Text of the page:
Is Industrial Hemp good for Agriculture in Missouri?

With June 4-10 being Hemp History Week, it’s interesting to know that numerous farmers throughout Missouri once had very successful, and profitable relationships with industrial hemp as their staple crop. But as Government grew in size and scope, Federal regulations clamped down not only on hemp, but many other agricultural practices as well. Today, despite it’s continued profitability throughout the world, industrial hemp is currently illegal to grow not only in Missouri, but throughout the U.S.

In Tenther Radio Episode 50, Lesley Swann of the Tennessee Tenth Amendment Center stated that, “Right now, all the hemp products that we can legally import into this country for food, clothing, textiles, ropes, plastics, have to be grown outside of the U.S. – typically in Canada or China.” And because hemp is considered to be one of the most useful plants on the planet, China and Canada are smiling all the way to the bank – while farmers in Missouri struggle to make ends meet. According to madehow.com, “Farmers who grow hemp claim it is a great rotation crop and can be substituted for almost any harvest. It grows without requiring pesticides and is good at aerating the soil. On a per-acre basis, one estimate claims that hemp nets farmers more income ($250-$300) than either corn or soybeans ($100-$200). A full crop of hemp only takes 90 days to grow, yielding four times more paper per acre, when compared over a similar 20 year period with redwood trees in the northwest United States.”

Additionally, industrial hemp can also be used to create large quantities of methanol.  “This is similar to natural gas, which is a great alternative to fossil fuels,” Lesley explains. “It can be used to power cars, produce electricity, and drastically reduce our dependence on foreign and domestic oil.”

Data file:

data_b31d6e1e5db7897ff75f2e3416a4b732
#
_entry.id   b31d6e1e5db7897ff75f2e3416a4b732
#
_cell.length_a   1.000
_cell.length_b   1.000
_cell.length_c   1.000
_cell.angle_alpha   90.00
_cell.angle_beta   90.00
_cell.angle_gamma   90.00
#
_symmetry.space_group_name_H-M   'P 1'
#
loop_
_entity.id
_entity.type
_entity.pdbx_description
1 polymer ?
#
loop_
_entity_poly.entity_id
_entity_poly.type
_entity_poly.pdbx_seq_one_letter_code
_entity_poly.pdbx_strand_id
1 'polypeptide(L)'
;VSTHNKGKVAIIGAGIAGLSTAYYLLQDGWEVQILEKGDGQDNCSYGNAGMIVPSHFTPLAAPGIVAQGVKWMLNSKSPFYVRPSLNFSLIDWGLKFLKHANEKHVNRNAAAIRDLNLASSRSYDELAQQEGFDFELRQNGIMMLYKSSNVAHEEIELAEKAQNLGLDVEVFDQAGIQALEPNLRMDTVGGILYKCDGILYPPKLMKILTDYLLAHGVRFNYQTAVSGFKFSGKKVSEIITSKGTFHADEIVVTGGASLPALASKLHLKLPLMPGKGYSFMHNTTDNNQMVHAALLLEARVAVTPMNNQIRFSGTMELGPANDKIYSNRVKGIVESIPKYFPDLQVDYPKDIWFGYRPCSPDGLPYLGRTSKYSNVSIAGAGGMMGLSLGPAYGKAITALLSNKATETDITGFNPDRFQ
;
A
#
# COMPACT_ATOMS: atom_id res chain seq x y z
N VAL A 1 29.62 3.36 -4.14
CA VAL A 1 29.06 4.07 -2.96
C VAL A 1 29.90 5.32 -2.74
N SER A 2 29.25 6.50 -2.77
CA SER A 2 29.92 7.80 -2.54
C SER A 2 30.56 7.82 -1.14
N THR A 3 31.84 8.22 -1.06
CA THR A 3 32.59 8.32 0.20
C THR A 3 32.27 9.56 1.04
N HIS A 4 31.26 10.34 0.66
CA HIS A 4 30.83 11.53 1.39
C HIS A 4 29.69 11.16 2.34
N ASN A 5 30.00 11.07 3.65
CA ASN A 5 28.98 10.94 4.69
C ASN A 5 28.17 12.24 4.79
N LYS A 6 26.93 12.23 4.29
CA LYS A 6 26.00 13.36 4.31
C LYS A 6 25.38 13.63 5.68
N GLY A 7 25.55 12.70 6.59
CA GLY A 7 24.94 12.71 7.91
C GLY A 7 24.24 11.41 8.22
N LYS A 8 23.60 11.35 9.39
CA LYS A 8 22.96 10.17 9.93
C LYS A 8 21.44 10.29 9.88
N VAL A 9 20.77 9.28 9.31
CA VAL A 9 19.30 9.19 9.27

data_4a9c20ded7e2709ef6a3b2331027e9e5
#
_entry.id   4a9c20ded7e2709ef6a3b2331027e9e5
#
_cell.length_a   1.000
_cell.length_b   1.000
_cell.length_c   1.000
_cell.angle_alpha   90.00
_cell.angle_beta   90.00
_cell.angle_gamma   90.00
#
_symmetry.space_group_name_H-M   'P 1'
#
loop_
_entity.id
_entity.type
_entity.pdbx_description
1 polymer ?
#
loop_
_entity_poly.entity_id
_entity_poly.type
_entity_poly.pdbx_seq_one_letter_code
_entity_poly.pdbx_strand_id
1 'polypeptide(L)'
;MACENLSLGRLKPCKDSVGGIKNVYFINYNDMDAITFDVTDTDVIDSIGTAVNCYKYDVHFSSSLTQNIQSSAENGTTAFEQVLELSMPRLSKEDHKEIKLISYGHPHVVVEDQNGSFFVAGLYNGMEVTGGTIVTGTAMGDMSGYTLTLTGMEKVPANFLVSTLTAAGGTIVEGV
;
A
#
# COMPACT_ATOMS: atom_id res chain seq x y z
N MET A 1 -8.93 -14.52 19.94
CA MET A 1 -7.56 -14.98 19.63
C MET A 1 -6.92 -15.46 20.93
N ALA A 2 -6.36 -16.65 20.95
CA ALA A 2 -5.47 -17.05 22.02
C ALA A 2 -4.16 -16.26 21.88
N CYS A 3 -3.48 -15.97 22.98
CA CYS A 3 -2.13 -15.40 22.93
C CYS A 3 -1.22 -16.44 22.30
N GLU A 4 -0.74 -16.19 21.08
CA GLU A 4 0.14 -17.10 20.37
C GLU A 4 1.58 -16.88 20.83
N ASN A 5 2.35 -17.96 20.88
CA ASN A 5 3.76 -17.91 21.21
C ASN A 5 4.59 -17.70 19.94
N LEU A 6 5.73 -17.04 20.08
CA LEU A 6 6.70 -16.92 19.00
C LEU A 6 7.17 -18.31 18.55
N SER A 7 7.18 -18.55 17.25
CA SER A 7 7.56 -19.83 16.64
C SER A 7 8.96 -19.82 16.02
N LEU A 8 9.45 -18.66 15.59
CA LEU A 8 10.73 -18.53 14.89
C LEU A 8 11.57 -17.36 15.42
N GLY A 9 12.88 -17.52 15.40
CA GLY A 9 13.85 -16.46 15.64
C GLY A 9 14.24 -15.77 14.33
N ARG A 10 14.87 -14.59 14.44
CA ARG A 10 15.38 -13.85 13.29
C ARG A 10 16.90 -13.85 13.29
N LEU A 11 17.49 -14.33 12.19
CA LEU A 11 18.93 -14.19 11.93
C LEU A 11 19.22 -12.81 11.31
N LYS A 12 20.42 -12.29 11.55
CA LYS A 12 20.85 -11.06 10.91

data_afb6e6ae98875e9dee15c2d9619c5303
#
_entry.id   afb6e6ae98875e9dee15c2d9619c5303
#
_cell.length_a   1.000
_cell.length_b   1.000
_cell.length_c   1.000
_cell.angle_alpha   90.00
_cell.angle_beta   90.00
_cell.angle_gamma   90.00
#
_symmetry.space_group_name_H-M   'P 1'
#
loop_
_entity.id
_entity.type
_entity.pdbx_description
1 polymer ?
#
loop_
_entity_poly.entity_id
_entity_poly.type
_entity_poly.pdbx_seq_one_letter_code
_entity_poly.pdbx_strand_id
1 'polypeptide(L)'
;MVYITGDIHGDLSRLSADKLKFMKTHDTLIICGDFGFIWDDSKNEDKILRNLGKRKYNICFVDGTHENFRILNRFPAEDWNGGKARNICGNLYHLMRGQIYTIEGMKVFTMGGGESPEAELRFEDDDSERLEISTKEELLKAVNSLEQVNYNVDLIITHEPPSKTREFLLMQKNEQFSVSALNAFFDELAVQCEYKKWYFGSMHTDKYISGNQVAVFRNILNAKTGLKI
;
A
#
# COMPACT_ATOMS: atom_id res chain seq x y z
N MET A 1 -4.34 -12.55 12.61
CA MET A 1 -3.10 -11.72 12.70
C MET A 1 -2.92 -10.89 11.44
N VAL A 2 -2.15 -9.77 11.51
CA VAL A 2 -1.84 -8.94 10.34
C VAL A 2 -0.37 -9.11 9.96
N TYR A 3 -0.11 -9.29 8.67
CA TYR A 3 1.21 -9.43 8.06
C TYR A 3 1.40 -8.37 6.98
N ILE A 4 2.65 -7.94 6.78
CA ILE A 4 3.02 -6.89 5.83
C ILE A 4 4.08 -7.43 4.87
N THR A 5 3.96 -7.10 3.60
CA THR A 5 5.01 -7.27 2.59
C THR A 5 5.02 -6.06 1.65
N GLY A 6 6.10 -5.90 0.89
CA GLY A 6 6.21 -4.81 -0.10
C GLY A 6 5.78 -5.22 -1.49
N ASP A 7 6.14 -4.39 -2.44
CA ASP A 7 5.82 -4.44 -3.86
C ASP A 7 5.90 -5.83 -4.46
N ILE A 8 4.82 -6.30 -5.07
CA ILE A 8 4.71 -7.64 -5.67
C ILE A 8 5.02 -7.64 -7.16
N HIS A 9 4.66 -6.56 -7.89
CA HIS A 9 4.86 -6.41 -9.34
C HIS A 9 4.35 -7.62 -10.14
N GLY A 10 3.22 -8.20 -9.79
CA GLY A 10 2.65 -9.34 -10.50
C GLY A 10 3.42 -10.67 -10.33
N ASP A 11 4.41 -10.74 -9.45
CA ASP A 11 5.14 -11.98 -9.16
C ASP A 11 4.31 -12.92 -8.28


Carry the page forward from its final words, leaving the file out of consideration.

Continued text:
So why isn’t industrial hemp allowed? For one, there’s the fear that the plant represents nothing more than a gateway drug. And while this misunderstanding is simply not true – one wonders if this fallacy continues because Government is so eager to puff-away our tax dollars for their costly drug-war. However, the facts are this: as Industrial hemp doesn’t have the THC level of marijuana (marijuana can contain as much as 20%, with industrial hemp only containing less than 1%), if one were to attempt to smoke it – the result wouldn’t be the “high” that marijuana produces, but a bad headache.

Secondly, the army of lobbyists in Washington who represent big-oil, Chinese and Canadian business interests, and other corporate interests – doubtless would rather not see Industrial Hemp competing with their products. If this is truly the case, can we afford to allow Government and business interest to trade our community prosperity for that of increasingly less freedom in the free-market system?

To read more about Industrial Hemp, and Hemp History Week, please see Lesley Swann’s Celebrating the Most Useful Plant on Earth!

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